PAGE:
Posted by Michael Conway, Program Manager (Paid Search)
Remember that when trying to predict the future, you’ll most likely not be 100% accurate, so you must set expectations accordingly. The second thing to remember is that complexity does not necessarily equal accuracy. Translation: when presenting your forecast, set expectations with room for error and make the logic behind the forecast simple.
The first thing to do is research the market a as whole. In December, eMarketer put out an executive summary projecting retail e-commerce growth for 2009- bottom line percentage growth expected to be 4.1%. This growth percentage hinges on online shopping growing 6.2%, but online spending per shopper decreasing by 2%. There are other numbers out there and different retailers may see more growth than others. For instance, Wal-Mart will probably exceed the market because discounters tend to perform better in down economies, whereas higher ticket sites may not perform as well. Bottom line is unless you fit into those two categories, all things being equal, clicks will grow 6.2% and average order will decrease 2% in 2009.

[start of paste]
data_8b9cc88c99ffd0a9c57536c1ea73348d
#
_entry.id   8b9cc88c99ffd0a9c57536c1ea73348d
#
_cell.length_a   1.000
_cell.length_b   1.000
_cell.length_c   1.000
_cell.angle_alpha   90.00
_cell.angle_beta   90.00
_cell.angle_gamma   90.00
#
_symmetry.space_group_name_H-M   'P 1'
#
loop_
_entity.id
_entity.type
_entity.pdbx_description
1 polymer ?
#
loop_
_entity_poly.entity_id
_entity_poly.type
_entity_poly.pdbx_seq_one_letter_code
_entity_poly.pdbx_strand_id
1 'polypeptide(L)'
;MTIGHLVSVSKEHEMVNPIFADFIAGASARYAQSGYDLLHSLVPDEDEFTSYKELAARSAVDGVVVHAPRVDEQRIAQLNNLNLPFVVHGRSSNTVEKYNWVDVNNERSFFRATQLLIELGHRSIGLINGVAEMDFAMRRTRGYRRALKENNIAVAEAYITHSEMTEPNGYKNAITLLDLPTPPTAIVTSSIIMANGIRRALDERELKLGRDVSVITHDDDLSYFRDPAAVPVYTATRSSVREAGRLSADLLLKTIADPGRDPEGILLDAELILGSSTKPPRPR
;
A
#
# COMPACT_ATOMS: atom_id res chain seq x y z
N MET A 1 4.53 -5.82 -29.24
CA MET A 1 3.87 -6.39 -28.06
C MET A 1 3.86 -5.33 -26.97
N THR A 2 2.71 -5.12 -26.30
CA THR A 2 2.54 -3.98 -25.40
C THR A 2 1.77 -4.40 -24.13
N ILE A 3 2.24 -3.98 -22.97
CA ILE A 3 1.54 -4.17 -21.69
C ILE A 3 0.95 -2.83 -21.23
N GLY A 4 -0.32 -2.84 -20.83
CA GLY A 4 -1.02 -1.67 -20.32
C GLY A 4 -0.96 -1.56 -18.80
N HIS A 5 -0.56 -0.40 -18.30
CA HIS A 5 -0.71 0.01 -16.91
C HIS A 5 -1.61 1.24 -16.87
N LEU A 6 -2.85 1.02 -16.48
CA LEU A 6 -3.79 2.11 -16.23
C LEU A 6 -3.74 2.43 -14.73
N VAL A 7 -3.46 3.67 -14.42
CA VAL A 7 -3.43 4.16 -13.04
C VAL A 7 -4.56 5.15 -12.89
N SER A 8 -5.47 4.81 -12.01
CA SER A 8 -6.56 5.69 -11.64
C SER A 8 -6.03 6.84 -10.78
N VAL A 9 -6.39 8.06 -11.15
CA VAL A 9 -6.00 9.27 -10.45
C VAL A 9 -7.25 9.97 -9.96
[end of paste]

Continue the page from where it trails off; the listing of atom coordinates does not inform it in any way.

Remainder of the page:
Second thing to do is to break 2008 numbers up by quarter and examine each quarter for any additional opportunity for growth within the program. Is there opportunity for keyword growth? What was the new keyword contribution towards growth by quarter and what direction is that trending? (Smaller product offerings probably do not apply here) Was there a quarter where the program was underfunded? Is there a higher threshold of expected efficiency or CPA that would allow for more activity and potential sales growth?
Leaving these questions out of your exercise might be a good way to pad your numbers, but if you are trying to get as much budget as possible, these are legitimate and defendable justifications for asking for more than what the market validates. After deciding what the market and program will do, apply those numbers accordingly and then work towards continuous optimization to exceed expectations.